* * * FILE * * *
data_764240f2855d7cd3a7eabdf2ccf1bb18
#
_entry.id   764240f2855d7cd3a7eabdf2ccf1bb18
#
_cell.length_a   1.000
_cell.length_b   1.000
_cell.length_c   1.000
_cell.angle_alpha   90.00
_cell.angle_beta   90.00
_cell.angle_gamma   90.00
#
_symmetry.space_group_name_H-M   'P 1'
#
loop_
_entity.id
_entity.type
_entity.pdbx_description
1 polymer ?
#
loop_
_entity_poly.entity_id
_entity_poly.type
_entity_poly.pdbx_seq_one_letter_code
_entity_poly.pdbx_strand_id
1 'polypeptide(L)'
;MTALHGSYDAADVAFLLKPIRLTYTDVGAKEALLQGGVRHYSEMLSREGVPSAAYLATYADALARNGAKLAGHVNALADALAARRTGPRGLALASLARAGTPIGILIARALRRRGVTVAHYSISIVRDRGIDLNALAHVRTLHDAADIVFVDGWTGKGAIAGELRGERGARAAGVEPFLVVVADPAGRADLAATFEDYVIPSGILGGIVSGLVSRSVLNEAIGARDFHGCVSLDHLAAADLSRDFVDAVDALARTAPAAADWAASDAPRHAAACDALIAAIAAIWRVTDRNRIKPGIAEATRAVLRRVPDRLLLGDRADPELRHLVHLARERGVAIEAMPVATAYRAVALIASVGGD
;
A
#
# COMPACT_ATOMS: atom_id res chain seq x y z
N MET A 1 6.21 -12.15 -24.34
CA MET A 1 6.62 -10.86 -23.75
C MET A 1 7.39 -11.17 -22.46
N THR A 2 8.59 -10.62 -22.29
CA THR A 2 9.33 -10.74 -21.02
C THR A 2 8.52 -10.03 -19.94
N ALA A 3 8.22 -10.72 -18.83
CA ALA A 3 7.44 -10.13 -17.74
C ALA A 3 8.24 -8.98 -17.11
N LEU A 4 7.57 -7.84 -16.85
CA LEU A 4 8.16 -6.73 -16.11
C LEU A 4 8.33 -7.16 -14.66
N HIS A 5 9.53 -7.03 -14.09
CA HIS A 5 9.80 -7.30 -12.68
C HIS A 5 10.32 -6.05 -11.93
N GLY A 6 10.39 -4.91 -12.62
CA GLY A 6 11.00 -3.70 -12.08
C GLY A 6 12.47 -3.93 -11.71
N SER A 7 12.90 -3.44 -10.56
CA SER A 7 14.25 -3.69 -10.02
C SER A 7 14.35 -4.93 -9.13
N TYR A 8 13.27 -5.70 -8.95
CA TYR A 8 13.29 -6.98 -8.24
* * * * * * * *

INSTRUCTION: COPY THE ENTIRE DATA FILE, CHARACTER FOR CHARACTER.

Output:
data_764240f2855d7cd3a7eabdf2ccf1bb18
#
_entry.id   764240f2855d7cd3a7eabdf2ccf1bb18
#
_cell.length_a   1.000
_cell.length_b   1.000
_cell.length_c   1.000
_cell.angle_alpha   90.00
_cell.angle_beta   90.00
_cell.angle_gamma   90.00
#
_symmetry.space_group_name_H-M   'P 1'
#
loop_
_entity.id
_entity.type
_entity.pdbx_description
1 polymer ?
#
loop_
_entity_poly.entity_id
_entity_poly.type
_entity_poly.pdbx_seq_one_letter_code
_entity_poly.pdbx_strand_id
1 'polypeptide(L)'
;MTALHGSYDAADVAFLLKPIRLTYTDVGAKEALLQGGVRHYSEMLSREGVPSAAYLATYADALARNGAKLAGHVNALADALAARRTGPRGLALASLARAGTPIGILIARALRRRGVTVAHYSISIVRDRGIDLNALAHVRTLHDAADIVFVDGWTGKGAIAGELRGERGARAAGVEPFLVVVADPAGRADLAATFEDYVIPSGILGGIVSGLVSRSVLNEAIGARDFHGCVSLDHLAAADLSRDFVDAVDALARTAPAAADWAASDAPRHAAACDALIAAIAAIWRVTDRNRIKPGIAEATRAVLRRVPDRLLLGDRADPELRHLVHLARERGVAIEAMPVATAYRAVALIASVGGD
;
A
#
# COMPACT_ATOMS: atom_id res chain seq x y z
N MET A 1 6.21 -12.15 -24.34
CA MET A 1 6.62 -10.86 -23.75
C MET A 1 7.39 -11.17 -22.46
N THR A 2 8.59 -10.62 -22.29
CA THR A 2 9.33 -10.74 -21.02
C THR A 2 8.52 -10.03 -19.94
N ALA A 3 8.22 -10.72 -18.83
CA ALA A 3 7.44 -10.13 -17.74
C ALA A 3 8.24 -8.98 -17.11
N LEU A 4 7.57 -7.84 -16.85
CA LEU A 4 8.16 -6.73 -16.11
C LEU A 4 8.33 -7.16 -14.66
N HIS A 5 9.53 -7.03 -14.09
CA HIS A 5 9.80 -7.30 -12.68
C HIS A 5 10.32 -6.05 -11.93
N GLY A 6 10.39 -4.91 -12.62
CA GLY A 6 11.00 -3.70 -12.08
C GLY A 6 12.47 -3.93 -11.71
N SER A 7 12.90 -3.44 -10.56
CA SER A 7 14.25 -3.69 -10.02
C SER A 7 14.35 -4.93 -9.13
N TYR A 8 13.27 -5.70 -8.95
CA TYR A 8 13.29 -6.98 -8.24